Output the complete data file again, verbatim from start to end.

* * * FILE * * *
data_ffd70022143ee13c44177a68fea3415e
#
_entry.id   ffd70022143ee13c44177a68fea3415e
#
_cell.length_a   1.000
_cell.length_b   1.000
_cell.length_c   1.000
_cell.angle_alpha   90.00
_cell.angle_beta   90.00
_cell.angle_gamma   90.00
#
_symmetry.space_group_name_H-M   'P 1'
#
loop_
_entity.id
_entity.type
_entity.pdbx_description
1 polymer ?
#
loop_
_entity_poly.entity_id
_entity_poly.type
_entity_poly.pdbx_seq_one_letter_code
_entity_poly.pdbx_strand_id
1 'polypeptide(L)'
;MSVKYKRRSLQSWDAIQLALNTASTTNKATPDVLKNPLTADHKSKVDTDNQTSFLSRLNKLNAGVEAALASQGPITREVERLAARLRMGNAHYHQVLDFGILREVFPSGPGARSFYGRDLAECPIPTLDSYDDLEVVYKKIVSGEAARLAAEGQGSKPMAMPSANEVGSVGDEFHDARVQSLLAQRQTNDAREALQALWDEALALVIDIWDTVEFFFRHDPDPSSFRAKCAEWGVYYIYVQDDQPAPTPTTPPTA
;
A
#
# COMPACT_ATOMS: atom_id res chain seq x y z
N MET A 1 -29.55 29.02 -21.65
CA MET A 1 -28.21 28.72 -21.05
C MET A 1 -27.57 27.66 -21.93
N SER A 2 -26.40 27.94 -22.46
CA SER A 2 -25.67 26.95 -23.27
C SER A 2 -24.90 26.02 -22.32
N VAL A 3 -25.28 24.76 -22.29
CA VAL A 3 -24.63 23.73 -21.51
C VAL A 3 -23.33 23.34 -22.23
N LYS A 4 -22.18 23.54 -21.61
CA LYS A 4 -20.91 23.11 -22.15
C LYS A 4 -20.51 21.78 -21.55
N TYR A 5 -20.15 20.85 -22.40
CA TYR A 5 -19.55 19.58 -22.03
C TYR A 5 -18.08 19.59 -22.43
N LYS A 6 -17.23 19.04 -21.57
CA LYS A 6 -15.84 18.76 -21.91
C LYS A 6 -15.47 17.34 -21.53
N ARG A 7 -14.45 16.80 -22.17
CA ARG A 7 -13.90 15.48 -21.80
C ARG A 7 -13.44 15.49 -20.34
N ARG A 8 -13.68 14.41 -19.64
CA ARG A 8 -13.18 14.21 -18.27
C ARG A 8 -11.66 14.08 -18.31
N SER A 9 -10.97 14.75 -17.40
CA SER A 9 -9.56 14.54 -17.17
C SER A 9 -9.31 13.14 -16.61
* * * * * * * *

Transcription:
data_ffd70022143ee13c44177a68fea3415e
#
_entry.id   ffd70022143ee13c44177a68fea3415e
#
_cell.length_a   1.000
_cell.length_b   1.000
_cell.length_c   1.000
_cell.angle_alpha   90.00
_cell.angle_beta   90.00
_cell.angle_gamma   90.00
#
_symmetry.space_group_name_H-M   'P 1'
#
loop_
_entity.id
_entity.type
_entity.pdbx_description
1 polymer ?
#
loop_
_entity_poly.entity_id
_entity_poly.type
_entity_poly.pdbx_seq_one_letter_code
_entity_poly.pdbx_strand_id
1 'polypeptide(L)'
;MSVKYKRRSLQSWDAIQLALNTASTTNKATPDVLKNPLTADHKSKVDTDNQTSFLSRLNKLNAGVEAALASQGPITREVERLAARLRMGNAHYHQVLDFGILREVFPSGPGARSFYGRDLAECPIPTLDSYDDLEVVYKKIVSGEAARLAAEGQGSKPMAMPSANEVGSVGDEFHDARVQSLLAQRQTNDAREALQALWDEALALVIDIWDTVEFFFRHDPDPSSFRAKCAEWGVYYIYVQDDQPAPTPTTPPTA
;
A
#
# COMPACT_ATOMS: atom_id res chain seq x y z
N MET A 1 -29.55 29.02 -21.65
CA MET A 1 -28.21 28.72 -21.05
C MET A 1 -27.57 27.66 -21.93
N SER A 2 -26.40 27.94 -22.46
CA SER A 2 -25.67 26.95 -23.27
C SER A 2 -24.90 26.02 -22.32
N VAL A 3 -25.28 24.76 -22.29
CA VAL A 3 -24.63 23.73 -21.51
C VAL A 3 -23.33 23.34 -22.23
N LYS A 4 -22.18 23.54 -21.61
CA LYS A 4 -20.91 23.11 -22.15
C LYS A 4 -20.51 21.78 -21.55
N TYR A 5 -20.15 20.85 -22.40
CA TYR A 5 -19.55 19.58 -22.03
C TYR A 5 -18.08 19.59 -22.43
N LYS A 6 -17.23 19.04 -21.57
CA LYS A 6 -15.84 18.76 -21.91
C LYS A 6 -15.47 17.34 -21.53
N ARG A 7 -14.45 16.80 -22.17
CA ARG A 7 -13.90 15.48 -21.80
C ARG A 7 -13.44 15.49 -20.34
N ARG A 8 -13.68 14.41 -19.64
CA ARG A 8 -13.18 14.21 -18.27
C ARG A 8 -11.66 14.08 -18.31
N SER A 9 -10.97 14.75 -17.40
CA SER A 9 -9.56 14.54 -17.17
C SER A 9 -9.31 13.14 -16.61